When you’re older, though, the kind of place you need changes. Obviously. People swap treehouses and forts for coffee shops and yoga studios. Or at least they should. Because if you’re a grown up still hanging out in a treehouse, that, I’m afraid, would be extremely creepy. In fact, that would be a problem—a problem that would necessitate an immediate call to the authorities.

Look, maybe they know your name at the place you go, or maybe they don’t. That part of it really doesn’t matter that much. The point is that you have a place where you can go and take a small pause from your busy, exhausting life. Where you can get even slightly refreshed and re-energized. And, if you’re lucky like me, and you’ve found a place like I’ve got, where everybody actually does legitimately know your name, then you’ve hit the mother lode.

See, the nature of watering holes hasn’t changed all that much since the very first watering holes came to be. Sure, what you choose to water your hole with has evolved, but the essence of why we go to them hasn’t changed at all.

We go to these places to exchange gossip, to share news, to do business, and to feel even somewhat a part of the local fabric of the community around us.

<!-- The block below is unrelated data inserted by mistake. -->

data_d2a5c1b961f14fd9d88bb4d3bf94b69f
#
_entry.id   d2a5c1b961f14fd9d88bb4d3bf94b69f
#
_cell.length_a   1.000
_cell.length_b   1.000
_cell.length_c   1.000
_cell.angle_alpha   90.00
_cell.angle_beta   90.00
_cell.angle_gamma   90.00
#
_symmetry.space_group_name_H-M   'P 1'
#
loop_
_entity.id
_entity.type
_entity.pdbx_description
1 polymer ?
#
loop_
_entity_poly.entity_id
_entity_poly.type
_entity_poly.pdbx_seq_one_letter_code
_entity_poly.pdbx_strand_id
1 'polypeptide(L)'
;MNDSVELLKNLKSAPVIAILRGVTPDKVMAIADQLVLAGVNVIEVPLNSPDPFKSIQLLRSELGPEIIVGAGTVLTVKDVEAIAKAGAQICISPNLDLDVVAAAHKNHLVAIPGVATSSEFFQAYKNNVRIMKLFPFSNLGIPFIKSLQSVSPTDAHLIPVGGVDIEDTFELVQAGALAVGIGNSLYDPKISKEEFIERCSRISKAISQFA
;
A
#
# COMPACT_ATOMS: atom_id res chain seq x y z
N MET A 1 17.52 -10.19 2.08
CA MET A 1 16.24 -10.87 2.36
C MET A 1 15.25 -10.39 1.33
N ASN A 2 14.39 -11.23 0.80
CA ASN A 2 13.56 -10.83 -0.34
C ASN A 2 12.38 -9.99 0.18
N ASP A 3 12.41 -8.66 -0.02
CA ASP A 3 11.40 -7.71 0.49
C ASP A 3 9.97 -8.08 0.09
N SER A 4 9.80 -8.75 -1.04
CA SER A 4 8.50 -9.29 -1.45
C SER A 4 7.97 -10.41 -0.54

My hole is called Shubie’s. And when George or Carol or Dougy say hi to me by name, it never gets old. Au contraire. It makes me feel, even just while I’m eating my panini, like I’m swaddled and cozy and that they’re always glad I came.

Lisa Sugarman lives in Marblehead, Massachusetts. Read and discuss all her columns at facebook.com/ItIsWhatItIsColumn. She is also the author of LIFE: It Is What It Is available on Amazon.com.

Do not underestimate the common cold


By Lisa Sugarman

Let me be the first to say that The Common Cold is grossly underestimated as far as illnesses go. I’d go as far as to say that it’s considered almost embarrassing to say that you stayed home or called in sick or cancelled plans just because you had a cold. There’s this almost woosie-like quality about succumbing to one, mainly because public perception has always been that a cold is just a nuisance and life should pretty much go on even if you have one.

Wrong. Wrong. Wrong!

By definition, a cold is supposed to be relatively innocuous. Annoying, draining, and totally inconvenient, but harmless. Well I’m here to rewrite public opinion. To officially elevate The Cold from the bantamweight category into the welterweight division. To confirm, once and for all, that the common cold may just be the Manny Pacquiao of winter illnesses.

Who’s Manny Pacquiao? Oh, I don’t know, probably just the best pound-for-pound welterweight boxer in the free world. And he’s adorable. And he’s also got a thing for politics. But I’m getting off topic.